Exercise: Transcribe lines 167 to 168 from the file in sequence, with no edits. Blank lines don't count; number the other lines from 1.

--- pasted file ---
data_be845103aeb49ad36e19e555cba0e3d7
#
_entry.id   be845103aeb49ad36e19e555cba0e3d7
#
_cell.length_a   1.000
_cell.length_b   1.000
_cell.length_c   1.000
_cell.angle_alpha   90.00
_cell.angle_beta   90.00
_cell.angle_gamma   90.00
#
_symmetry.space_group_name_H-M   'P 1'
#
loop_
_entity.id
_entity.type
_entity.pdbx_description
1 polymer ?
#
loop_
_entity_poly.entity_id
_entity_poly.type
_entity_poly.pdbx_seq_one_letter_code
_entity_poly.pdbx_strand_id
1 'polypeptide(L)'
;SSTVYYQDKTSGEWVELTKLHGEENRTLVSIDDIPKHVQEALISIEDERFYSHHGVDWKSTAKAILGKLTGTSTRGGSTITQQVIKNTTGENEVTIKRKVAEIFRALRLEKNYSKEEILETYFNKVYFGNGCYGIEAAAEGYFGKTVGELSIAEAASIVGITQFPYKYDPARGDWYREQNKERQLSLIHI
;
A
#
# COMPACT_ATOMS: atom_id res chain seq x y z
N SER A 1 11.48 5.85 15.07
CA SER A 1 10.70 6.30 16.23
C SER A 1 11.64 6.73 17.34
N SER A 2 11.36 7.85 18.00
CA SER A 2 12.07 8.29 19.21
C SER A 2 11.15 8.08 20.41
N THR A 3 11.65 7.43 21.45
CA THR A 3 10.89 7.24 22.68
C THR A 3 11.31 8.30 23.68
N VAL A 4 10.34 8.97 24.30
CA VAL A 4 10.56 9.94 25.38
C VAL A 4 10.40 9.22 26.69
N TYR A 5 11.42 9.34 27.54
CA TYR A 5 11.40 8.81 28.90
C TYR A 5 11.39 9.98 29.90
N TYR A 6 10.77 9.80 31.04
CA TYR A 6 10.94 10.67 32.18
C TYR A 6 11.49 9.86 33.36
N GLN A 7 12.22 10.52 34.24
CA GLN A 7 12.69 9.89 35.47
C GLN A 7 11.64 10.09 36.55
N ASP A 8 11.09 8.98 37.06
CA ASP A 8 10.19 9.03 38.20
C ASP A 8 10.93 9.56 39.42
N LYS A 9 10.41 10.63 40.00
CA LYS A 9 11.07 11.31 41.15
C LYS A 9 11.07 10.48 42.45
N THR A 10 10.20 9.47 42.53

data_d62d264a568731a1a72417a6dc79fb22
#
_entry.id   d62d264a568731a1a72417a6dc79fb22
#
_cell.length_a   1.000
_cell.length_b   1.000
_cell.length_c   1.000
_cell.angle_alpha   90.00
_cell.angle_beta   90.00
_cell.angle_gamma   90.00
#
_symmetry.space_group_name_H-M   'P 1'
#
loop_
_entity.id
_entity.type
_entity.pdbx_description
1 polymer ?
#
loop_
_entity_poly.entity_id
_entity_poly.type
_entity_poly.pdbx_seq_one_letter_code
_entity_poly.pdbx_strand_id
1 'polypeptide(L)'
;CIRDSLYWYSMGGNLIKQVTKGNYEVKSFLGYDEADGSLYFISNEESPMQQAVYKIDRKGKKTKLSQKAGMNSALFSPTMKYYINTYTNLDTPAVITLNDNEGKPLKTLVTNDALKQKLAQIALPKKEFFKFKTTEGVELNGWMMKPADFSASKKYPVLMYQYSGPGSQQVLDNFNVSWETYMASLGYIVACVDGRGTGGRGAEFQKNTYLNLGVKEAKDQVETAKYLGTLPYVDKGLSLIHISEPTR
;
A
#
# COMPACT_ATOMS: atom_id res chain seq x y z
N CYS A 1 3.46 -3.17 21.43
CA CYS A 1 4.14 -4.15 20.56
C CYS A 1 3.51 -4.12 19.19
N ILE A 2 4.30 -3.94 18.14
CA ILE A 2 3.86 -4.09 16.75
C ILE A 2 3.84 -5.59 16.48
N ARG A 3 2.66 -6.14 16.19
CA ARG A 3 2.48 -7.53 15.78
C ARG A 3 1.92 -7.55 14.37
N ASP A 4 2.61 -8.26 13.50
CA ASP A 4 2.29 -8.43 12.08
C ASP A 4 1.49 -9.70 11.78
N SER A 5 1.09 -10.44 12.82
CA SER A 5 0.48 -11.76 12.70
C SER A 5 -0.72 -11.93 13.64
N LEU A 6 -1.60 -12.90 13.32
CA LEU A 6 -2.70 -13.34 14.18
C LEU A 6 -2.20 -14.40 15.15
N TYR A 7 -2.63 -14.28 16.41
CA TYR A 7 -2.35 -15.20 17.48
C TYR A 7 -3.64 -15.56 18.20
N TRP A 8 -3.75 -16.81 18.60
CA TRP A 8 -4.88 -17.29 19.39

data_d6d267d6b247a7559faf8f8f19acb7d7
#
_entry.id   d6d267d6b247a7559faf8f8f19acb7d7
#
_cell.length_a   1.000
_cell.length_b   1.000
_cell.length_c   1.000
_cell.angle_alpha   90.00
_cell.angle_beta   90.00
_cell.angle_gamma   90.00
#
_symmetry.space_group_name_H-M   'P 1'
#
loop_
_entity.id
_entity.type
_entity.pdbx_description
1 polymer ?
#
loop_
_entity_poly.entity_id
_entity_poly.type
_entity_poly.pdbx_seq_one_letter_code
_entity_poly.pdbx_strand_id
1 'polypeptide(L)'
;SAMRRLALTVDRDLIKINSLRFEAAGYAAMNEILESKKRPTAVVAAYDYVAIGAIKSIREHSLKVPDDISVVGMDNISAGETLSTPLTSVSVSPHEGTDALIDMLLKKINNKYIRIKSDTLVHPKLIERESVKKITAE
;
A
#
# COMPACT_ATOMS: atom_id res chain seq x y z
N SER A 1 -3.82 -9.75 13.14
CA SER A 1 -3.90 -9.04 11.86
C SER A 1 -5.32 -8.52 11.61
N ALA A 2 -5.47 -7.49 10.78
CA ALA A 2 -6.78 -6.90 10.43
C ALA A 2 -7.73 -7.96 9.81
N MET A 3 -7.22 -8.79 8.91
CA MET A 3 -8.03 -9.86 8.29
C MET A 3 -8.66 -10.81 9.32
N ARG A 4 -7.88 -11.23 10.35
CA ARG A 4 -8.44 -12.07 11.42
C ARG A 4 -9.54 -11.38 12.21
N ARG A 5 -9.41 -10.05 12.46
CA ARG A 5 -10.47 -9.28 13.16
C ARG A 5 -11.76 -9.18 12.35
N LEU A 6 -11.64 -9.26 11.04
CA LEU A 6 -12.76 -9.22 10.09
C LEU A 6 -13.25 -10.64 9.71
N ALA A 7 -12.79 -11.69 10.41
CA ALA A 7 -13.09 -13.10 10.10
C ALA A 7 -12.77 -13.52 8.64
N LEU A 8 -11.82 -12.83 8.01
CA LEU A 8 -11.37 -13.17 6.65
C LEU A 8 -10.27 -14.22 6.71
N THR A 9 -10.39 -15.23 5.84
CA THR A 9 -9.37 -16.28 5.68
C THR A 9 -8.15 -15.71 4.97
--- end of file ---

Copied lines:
CA THR A 9 -9.37 -16.28 5.68
C THR A 9 -8.15 -15.71 4.97